I can do all things through Christ, who strengthens me.
~ Philippians 4:13
When we look through the Bible, or when we look through the lives of thousands of saints - the famous or the forgotten - we see God using people who were no more intelligent or richer or more filled with gifts than you or I. People underestimate the power of the Holy Spirit, who will work through them for the glory of God. But have no doubt: You are capable of great things. They might not make the front page of the New York Times. Nobody will write a book about your life. But if that is what you want, you are seeking after pride and personal glory. It is those who seek the Glory of God whom the Spirit empowers with supernatural ability, beyond what they (or anyone else) think themselves capable of.
Amy Carmichael was the daughter of a poor Irish family, at a time Ireland was itself destitute, one of seven children. She decided when quite young to start a Sunday morning group for the ‘Shawlies’, i.e. the mill girls who wore shawls instead of hats. Her mission among the shawlies grew and grew until they needed a hall to seat 500 people.
At this time Amy saw an advertisement in The Christian, by which an iron hall could be erected for £500 that would seat 500 people. A donation of £500 from Miss Kate Mitchell, and another of a plot of land from a mill owners led to the erection of the first “Welcome Hall” on the corner of Cambrai Street and Heather Street in 1887.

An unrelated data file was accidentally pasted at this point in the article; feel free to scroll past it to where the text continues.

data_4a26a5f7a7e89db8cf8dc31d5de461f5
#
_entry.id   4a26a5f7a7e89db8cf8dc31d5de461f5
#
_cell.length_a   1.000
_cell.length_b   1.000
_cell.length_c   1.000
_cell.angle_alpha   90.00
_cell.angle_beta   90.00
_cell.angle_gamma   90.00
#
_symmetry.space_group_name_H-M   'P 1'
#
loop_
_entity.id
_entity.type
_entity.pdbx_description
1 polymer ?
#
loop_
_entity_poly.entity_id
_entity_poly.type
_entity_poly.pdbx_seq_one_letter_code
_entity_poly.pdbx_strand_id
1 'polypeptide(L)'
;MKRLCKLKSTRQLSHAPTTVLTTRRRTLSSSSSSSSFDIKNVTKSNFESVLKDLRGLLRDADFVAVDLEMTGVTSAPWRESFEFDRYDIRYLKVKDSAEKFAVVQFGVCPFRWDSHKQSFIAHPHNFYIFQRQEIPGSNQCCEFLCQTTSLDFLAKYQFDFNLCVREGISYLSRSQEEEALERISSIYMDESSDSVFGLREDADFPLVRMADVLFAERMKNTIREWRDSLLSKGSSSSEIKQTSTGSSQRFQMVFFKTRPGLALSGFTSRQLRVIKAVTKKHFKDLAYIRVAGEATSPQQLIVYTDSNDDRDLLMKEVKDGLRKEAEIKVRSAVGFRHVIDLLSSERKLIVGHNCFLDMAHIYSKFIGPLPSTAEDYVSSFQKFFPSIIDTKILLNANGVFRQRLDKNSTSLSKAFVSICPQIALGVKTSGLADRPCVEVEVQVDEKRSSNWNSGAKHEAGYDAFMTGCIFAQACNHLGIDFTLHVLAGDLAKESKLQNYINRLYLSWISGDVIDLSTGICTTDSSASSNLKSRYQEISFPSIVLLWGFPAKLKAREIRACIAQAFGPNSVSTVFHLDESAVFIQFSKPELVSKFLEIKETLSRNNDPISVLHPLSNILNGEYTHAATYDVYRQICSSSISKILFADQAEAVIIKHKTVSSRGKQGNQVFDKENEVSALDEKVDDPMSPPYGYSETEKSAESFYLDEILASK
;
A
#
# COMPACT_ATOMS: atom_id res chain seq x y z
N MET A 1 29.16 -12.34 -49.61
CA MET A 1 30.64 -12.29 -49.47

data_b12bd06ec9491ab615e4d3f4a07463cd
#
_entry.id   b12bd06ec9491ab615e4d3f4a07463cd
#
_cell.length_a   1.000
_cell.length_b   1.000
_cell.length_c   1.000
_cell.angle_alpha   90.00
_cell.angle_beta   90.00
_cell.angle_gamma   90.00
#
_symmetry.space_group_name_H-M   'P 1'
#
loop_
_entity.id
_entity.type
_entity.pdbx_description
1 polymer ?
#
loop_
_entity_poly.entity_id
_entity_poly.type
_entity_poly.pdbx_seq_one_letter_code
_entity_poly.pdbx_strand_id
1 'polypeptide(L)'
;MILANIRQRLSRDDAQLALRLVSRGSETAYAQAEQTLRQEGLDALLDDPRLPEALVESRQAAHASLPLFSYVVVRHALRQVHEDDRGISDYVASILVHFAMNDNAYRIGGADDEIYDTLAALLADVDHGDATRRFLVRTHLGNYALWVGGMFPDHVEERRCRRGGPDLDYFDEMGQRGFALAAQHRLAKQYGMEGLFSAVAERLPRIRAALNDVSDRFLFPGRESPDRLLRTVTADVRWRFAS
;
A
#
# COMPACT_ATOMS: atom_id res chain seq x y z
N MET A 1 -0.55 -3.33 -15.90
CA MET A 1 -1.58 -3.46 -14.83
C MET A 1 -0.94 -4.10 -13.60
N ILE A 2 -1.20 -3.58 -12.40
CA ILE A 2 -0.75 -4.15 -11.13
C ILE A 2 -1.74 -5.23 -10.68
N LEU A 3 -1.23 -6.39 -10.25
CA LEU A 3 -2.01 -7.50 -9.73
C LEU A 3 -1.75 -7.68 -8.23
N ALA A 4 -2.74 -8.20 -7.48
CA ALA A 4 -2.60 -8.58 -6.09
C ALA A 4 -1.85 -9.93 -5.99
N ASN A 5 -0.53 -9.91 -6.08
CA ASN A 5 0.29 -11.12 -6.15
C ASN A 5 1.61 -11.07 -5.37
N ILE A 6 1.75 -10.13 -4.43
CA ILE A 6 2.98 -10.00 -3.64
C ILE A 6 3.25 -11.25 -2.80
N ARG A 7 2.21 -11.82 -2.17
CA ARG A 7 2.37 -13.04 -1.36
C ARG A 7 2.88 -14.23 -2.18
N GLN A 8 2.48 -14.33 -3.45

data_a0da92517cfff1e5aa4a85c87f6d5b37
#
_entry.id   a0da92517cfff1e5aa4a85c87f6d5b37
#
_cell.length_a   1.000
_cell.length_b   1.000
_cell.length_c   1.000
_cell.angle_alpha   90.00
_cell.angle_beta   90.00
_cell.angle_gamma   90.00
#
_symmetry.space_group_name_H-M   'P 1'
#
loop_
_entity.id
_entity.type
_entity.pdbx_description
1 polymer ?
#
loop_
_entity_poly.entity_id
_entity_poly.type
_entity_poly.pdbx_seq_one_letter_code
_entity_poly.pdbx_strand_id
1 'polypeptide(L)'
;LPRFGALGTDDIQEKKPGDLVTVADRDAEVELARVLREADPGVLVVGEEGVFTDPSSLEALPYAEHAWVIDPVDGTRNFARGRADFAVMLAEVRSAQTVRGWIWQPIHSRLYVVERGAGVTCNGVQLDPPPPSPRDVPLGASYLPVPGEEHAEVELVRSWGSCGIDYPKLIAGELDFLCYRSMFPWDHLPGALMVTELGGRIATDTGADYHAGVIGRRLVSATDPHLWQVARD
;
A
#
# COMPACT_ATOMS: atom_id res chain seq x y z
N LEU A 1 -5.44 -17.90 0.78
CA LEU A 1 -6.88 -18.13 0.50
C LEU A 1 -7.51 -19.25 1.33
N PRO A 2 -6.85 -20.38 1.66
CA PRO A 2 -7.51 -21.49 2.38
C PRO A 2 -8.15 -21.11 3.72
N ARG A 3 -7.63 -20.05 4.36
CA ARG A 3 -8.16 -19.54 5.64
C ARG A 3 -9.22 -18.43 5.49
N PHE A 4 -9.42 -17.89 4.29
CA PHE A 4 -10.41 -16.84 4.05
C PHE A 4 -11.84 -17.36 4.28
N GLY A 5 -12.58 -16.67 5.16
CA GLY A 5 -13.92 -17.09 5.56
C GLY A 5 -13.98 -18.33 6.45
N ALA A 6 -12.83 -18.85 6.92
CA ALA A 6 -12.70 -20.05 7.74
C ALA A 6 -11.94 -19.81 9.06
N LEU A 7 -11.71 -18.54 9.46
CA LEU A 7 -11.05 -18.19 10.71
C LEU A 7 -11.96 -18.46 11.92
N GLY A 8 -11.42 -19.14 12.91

Amy continued at the Welcome until she received a call to work among the mill girls of Manchester in 1889, from which she moved onto missionary work. In many ways Amy seemed an unlikely candidate for missionary work. She suffered neuralgia, a disease of the nerves that made her whole body weak and achy and often put her in bed for weeks on end. When she applied to several missionary groups, she was turned down because of her health.
Ten years later, she had made her way to India and founded the Dohhnavur Fellowship, which turned into a sanctuary for over one thousand children who would otherwise have faced a bleak future: Forced prostitution, street beggary, or miserable sweatshop work. When the children were asked what drew them to Amy, they most often replied, “It was love. Amma (Amy) loved us.” in 1916 Carmichael formed a Protestant religious order called Sisters of the Common Life. She went on to write many books, turned thousands to Christ, and saved the lives of tens of thousands of Indian children. Yet, she was so ill that she spent her life in constant debilitation and pain: for the last 20 years of her life, she was bedridden.
Don’t underestimate what God can do in and through you. He can use anyone and anything to accomplish His purposes. When we walk obediently with Him, His power and presence assure our victory.
Lord, let me find my calling, that I may serve you in power and victory. Amen.
~ Mason Barge
Editor, Daily Prayer